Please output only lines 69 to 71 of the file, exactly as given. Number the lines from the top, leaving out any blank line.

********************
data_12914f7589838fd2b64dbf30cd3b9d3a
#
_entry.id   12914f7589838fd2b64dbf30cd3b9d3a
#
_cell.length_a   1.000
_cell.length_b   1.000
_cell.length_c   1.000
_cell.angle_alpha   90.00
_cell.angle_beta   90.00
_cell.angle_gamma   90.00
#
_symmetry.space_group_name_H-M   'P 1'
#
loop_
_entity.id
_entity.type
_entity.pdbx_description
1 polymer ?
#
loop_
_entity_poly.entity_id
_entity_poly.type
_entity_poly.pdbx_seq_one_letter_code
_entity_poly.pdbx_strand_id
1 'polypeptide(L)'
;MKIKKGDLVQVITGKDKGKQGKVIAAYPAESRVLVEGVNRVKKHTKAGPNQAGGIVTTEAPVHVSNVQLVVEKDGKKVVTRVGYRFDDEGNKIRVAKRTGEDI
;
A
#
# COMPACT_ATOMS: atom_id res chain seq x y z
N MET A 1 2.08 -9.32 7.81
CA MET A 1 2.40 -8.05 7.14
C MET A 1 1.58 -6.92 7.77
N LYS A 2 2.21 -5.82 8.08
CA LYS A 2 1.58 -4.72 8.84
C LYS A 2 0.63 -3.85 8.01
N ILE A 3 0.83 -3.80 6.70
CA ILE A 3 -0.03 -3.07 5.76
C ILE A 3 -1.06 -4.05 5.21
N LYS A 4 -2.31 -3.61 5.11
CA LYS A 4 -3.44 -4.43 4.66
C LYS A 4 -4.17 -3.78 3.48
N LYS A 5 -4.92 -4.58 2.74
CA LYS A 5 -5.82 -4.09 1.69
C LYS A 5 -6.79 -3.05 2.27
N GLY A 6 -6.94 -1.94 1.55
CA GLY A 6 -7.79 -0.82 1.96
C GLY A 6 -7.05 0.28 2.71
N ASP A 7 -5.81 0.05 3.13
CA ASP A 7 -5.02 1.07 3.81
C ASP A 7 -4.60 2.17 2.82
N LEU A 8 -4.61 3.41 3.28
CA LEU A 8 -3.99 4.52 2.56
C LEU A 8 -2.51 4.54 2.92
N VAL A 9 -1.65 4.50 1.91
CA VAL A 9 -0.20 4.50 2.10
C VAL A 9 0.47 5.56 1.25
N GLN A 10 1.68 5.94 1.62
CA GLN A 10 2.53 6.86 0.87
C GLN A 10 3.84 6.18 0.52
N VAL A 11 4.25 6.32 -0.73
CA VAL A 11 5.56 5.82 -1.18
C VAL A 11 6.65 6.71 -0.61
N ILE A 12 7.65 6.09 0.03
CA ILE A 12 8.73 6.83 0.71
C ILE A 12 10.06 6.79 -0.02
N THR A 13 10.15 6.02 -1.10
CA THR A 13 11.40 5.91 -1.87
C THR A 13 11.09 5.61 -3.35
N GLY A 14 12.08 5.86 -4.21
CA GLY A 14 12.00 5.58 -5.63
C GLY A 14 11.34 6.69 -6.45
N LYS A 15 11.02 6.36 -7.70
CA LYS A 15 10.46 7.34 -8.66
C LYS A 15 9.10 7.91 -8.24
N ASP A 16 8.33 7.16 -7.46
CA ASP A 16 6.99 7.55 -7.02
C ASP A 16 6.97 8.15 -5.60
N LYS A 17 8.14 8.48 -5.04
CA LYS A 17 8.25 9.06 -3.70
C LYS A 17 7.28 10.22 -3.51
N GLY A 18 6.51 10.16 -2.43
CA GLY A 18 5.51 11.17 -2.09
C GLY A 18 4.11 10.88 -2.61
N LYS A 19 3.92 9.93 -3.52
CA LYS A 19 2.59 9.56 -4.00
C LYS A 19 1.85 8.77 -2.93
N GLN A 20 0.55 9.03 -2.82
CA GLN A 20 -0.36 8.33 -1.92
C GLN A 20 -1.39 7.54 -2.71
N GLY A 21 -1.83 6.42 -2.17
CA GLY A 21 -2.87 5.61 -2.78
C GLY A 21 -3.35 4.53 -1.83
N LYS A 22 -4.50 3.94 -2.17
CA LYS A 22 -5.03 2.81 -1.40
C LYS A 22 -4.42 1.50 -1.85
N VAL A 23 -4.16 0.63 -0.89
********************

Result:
C THR A 13 11.09 5.61 -3.35
N GLY A 14 12.08 5.86 -4.21
CA GLY A 14 12.00 5.58 -5.63